IN 1971, the father of New Labour, John Smith, led 69 Labour MPs in voting against the whip to support Britain’s accession to the then Common Market.
He did so because he believed that the economic well-being of our country was best served by co-operation with our neighbours. This remains the case.
Today, Parliament faces a vote on the use of Article 50 to start the process of leaving what is now the European Union.
I suggest that MPs examine what they are being asked to vote for and conclude that it is so vague and insubstantial as to not even be worthy of the description of a pig in a poke, and to reject it until a proposal comes forward that proves how Brexit would benefit their constituents.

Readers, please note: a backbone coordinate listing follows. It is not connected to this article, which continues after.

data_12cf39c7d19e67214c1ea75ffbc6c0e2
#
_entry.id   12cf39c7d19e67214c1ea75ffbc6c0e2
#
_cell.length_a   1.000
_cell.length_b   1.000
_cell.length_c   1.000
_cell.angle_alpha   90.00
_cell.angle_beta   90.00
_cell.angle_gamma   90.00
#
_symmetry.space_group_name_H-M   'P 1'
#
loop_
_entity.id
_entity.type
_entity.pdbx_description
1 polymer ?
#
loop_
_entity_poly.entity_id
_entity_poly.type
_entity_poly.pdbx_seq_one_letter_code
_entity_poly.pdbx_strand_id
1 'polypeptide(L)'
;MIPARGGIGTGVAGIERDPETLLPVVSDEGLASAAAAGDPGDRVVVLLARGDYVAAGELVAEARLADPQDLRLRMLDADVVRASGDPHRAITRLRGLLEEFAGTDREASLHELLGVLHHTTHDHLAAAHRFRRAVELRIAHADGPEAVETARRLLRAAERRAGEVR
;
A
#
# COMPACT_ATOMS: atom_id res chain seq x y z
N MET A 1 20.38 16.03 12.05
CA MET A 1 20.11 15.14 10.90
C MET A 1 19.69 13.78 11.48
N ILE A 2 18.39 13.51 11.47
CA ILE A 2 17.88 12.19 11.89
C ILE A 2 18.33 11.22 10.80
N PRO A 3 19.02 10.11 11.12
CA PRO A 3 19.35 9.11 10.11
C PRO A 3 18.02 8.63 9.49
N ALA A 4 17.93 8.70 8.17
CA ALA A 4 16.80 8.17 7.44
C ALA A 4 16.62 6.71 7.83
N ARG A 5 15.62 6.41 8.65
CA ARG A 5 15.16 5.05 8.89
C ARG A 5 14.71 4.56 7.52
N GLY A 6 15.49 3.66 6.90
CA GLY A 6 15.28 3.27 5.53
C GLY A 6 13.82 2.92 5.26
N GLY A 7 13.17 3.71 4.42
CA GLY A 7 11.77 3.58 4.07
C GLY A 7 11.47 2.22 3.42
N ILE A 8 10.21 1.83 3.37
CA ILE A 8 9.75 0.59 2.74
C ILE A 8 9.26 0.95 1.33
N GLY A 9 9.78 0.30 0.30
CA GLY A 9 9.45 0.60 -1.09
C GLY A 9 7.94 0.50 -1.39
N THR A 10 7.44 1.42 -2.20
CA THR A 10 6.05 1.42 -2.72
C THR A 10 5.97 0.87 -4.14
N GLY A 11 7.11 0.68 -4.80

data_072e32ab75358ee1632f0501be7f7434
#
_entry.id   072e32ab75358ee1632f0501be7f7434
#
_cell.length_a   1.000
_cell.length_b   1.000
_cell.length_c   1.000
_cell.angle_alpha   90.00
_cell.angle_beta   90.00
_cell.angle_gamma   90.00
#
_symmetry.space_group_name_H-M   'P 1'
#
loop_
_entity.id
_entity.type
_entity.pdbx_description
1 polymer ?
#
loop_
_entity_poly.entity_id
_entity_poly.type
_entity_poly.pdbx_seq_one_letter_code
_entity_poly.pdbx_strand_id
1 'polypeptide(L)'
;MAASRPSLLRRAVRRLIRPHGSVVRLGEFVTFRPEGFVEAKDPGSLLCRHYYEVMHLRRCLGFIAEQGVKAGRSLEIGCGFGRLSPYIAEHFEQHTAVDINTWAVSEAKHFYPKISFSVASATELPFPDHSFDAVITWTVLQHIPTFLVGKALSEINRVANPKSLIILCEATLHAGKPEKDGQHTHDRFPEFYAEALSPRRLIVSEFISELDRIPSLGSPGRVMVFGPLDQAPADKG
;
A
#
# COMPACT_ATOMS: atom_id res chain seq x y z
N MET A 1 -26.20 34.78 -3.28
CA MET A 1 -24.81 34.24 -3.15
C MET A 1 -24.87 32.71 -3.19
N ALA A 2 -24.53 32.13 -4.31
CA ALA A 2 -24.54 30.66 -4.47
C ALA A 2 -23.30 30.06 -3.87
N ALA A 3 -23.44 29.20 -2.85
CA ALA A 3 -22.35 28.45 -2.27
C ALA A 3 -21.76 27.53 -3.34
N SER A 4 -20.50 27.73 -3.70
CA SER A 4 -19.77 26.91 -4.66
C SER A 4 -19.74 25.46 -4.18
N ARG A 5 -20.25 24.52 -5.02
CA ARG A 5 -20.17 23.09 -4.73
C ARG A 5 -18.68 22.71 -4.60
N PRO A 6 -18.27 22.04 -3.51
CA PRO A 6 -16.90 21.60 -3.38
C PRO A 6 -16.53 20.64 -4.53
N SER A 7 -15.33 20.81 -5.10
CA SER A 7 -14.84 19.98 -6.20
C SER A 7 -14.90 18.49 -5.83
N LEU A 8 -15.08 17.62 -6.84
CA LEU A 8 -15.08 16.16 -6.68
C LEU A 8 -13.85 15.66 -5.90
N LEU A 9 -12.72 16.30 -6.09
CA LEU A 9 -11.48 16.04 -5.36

In short, Labour MPs should simply ask themselves “What would John have done?” and vote against the Brexit Bill, as he would have.
Peter A Russell